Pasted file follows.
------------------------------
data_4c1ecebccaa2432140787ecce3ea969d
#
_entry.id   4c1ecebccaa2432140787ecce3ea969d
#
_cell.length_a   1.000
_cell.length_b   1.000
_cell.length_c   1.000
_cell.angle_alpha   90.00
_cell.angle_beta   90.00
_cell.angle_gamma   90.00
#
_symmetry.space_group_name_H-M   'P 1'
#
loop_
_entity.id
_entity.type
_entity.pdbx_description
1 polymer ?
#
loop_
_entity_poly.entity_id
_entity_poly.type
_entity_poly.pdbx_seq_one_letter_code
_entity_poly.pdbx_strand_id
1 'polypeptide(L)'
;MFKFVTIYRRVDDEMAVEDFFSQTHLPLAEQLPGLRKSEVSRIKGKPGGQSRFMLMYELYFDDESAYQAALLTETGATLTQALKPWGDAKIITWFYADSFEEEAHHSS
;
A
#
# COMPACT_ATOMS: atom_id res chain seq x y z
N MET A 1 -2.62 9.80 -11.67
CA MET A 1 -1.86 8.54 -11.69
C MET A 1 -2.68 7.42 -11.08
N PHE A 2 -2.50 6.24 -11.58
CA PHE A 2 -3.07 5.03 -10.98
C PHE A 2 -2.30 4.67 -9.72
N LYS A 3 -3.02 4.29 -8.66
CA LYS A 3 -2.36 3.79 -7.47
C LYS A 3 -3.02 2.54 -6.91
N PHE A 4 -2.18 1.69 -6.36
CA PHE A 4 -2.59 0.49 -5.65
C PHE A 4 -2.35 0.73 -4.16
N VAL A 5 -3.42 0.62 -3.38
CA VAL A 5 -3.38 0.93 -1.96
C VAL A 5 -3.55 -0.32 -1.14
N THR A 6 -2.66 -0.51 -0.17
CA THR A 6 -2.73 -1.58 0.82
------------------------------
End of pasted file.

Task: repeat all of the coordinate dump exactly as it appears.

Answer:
data_4c1ecebccaa2432140787ecce3ea969d
#
_entry.id   4c1ecebccaa2432140787ecce3ea969d
#
_cell.length_a   1.000
_cell.length_b   1.000
_cell.length_c   1.000
_cell.angle_alpha   90.00
_cell.angle_beta   90.00
_cell.angle_gamma   90.00
#
_symmetry.space_group_name_H-M   'P 1'
#
loop_
_entity.id
_entity.type
_entity.pdbx_description
1 polymer ?
#
loop_
_entity_poly.entity_id
_entity_poly.type
_entity_poly.pdbx_seq_one_letter_code
_entity_poly.pdbx_strand_id
1 'polypeptide(L)'
;MFKFVTIYRRVDDEMAVEDFFSQTHLPLAEQLPGLRKSEVSRIKGKPGGQSRFMLMYELYFDDESAYQAALLTETGATLTQALKPWGDAKIITWFYADSFEEEAHHSS
;
A
#
# COMPACT_ATOMS: atom_id res chain seq x y z
N MET A 1 -2.62 9.80 -11.67
CA MET A 1 -1.86 8.54 -11.69
C MET A 1 -2.68 7.42 -11.08
N PHE A 2 -2.50 6.24 -11.58
CA PHE A 2 -3.07 5.03 -10.98
C PHE A 2 -2.30 4.67 -9.72
N LYS A 3 -3.02 4.29 -8.66
CA LYS A 3 -2.36 3.79 -7.47
C LYS A 3 -3.02 2.54 -6.91
N PHE A 4 -2.18 1.69 -6.36
CA PHE A 4 -2.59 0.49 -5.65
C PHE A 4 -2.35 0.73 -4.16
N VAL A 5 -3.42 0.62 -3.38
CA VAL A 5 -3.38 0.93 -1.96
C VAL A 5 -3.55 -0.32 -1.14
N THR A 6 -2.66 -0.51 -0.17
CA THR A 6 -2.73 -1.58 0.82